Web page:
The jury in Oracle's patent case against Google delivered a unanimous verdict in favor of the search giant today, exonerating Google's use of Java in Android and dashing Oracle’s dreams of millions of dollars in damages.
The trial was supposed to have three phases: copyright, patents and then damages. The jury delivered a partial verdict in the copyright phase, which means the decision to award damages in the copyright phase comes down to the judge, William Alsup. There will be no phase three and the trial, for all intents and purposes, is over.
And #Googacle The Trial is over. Judge Alsup dismissing jury. Since Oracle won virtually nothing, no damages phase at this point.— Ginny LaRoe (@GinnyLaRoe) May 23, 2012
Google off the hook for patent infringement. For now, Oracle is walking away with infringement on 9 lines of Java code out of 15 mil. Total.— Caleb Garling (@CalebGarling) May 23, 2012
Oracle will appeal the result. It has millions of dollars tied up in legal fees and billions of dollars tied up in Java. To walk away empty handed will sting, and Oracle has proven that it is very committed to using the judicial system to make money from its acquisition of Java creator Sun Microsystems.
While the jury has been dismissed, the issue of final damages that Google may have to pay Oracle is not yet finished. Judge Alsup has to decide on the copyright phase of the trial that the jury left unanswered when it delivered its verdict. The jury found that Google indeed copied the “structure, sequence and organization” (SSO) of 37 Oracle APIs related to Java. The jury came to an impasse on whether or not Google’s copying of the SSO of the APIs constituted fair use. Alsup will determine on that issue of fair use in the next week and then determine any damages Oracle can claim.
Both parties had statements prepared at the conclusion of the proceedings.
“Oracle presented overwhelming evidence at trial that Google knew it would fragment and damage Java. We plan to continue to defend and uphold Java's core write once run anywhere principle and ensure it is protected for the nine million Java developers and the community that depend on Java compatibility,” Oracle said in a statement.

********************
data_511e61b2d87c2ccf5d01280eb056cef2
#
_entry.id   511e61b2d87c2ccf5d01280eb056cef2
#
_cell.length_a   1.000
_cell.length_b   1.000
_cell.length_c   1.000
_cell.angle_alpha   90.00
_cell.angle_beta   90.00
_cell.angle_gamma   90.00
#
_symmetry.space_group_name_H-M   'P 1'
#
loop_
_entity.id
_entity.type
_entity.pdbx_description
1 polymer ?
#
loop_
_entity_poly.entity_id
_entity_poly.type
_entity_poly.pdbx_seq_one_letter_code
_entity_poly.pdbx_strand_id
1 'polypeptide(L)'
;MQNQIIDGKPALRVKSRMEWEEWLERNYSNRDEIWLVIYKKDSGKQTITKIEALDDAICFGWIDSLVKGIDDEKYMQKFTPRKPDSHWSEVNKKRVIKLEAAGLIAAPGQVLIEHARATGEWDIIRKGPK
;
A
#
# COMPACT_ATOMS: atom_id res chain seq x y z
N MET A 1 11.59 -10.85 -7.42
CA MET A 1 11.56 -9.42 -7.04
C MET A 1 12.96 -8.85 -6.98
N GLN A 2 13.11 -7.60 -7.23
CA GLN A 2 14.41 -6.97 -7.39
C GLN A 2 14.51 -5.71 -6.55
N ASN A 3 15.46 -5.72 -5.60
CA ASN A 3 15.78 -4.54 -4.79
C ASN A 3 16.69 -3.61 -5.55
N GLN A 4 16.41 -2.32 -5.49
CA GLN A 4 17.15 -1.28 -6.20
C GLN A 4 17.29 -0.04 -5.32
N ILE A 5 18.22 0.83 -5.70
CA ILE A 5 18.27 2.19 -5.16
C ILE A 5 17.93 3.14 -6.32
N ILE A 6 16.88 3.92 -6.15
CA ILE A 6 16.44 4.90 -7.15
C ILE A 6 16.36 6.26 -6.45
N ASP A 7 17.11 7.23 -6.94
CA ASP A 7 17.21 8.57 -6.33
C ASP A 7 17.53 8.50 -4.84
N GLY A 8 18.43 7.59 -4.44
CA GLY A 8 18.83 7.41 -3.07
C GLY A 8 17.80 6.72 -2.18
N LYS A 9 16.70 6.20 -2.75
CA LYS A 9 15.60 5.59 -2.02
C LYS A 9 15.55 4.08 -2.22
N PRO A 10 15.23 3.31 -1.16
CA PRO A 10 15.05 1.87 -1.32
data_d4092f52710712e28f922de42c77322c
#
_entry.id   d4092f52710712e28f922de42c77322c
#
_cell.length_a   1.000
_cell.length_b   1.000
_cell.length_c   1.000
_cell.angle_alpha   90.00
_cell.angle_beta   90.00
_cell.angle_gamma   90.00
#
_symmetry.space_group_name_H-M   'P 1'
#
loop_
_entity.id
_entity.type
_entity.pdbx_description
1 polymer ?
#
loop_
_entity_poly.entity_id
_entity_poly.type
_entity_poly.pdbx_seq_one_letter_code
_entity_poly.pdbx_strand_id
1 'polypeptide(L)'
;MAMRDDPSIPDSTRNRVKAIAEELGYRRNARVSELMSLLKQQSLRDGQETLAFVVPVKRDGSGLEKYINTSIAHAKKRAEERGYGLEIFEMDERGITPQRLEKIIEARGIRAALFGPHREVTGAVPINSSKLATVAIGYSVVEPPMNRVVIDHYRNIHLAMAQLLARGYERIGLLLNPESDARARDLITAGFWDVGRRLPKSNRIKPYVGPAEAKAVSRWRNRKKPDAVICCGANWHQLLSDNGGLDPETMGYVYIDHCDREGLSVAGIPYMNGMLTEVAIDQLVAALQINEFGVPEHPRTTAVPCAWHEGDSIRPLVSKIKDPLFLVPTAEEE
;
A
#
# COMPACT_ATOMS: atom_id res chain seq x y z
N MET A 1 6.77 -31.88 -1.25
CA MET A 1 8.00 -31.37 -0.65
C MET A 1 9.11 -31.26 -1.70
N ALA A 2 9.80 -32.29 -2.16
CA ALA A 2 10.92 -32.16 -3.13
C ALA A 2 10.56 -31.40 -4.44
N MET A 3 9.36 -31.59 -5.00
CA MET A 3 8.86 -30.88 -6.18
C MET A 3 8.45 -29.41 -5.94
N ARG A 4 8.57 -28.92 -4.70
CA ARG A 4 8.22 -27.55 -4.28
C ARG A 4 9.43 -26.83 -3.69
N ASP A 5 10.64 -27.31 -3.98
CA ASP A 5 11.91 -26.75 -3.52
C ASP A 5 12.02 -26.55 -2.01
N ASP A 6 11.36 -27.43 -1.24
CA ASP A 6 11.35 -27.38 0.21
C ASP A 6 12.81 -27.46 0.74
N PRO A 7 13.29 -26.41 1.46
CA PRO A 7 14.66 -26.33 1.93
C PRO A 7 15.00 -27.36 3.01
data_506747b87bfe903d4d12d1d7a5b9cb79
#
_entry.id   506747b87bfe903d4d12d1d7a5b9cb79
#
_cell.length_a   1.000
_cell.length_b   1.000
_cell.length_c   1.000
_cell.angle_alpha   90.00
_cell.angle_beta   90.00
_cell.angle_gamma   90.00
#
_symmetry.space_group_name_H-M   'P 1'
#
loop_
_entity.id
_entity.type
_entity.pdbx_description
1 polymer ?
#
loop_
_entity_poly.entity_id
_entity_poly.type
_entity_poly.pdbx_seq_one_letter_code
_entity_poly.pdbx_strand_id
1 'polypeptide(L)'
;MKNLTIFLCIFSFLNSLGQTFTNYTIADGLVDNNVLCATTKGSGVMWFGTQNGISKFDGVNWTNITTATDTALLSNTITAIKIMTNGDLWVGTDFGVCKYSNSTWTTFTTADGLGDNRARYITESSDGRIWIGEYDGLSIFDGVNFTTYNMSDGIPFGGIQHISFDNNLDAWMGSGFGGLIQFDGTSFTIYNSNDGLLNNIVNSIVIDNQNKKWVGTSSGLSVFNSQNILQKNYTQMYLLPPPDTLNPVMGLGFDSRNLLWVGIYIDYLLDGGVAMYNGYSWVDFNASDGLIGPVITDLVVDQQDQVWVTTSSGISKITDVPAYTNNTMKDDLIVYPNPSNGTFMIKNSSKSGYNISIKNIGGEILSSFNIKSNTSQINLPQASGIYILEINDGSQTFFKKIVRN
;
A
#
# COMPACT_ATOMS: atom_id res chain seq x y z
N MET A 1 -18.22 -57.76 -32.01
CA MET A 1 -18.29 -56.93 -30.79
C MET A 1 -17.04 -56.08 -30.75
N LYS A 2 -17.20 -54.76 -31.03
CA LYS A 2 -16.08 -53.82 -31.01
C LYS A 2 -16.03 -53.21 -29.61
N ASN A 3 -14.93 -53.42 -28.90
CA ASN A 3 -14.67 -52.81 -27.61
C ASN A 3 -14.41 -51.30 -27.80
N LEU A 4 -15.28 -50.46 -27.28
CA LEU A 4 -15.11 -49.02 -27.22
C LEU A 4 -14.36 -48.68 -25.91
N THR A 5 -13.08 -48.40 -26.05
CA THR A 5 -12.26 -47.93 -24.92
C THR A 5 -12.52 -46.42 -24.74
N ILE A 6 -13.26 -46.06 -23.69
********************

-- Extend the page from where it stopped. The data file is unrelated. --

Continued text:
Google’s response touted the verdict not just as a win for Google, but a win for Android and its vast ecosystem.
“Today's jury verdict that Android does not infringe Oracle's patents was a victory not just for Google but the entire Android ecosystem,” Google stated.
Oracle had pinned its hopes on convincing the jury that Google was a no-good, dirty thief that damaged Java and its community by outright copying the language, its patents and its APIs into Android. Oracle hoped that a jury would be more likely to award bigger damages than a single judge. Ultimately, that strategy failed. Yet, the fact that the jury did not come to a concrete decision in the copyright phase does leave a distinct opening for Oracle when it eventually appeals the verdicts in the case.
The trial has been a soap opera of epic scale with two tech giants battling about the future of tech technologies (Java and Android) that are essential aspects of the technology landscape. Oracle came away the loser while Google can sit back and know that its investment in Android is safe… for now. While Oracle is the first company to sue Google directly over copyrights and patents, it is likely not the last. Patent battles between Microsoft, Apple and Android manufacturers are being fought across the globe. Many of those battles are attacks against manufacturers like Motorola, HTC and Samsung. In certain ways, the lawsuits against Android OEMs are proxy fights against Google itself.
Google now owns its own smartphone manufacturer with this week’s final approval of its acquisition of Motorola. Expect companies like Research In Motion, Microsoft and Apple to now come directly after Google in future lawsuits.
For now, though, Google can celebrate knowing that it has defended Android, and millions, if not billions, of dollars in damages have been averted.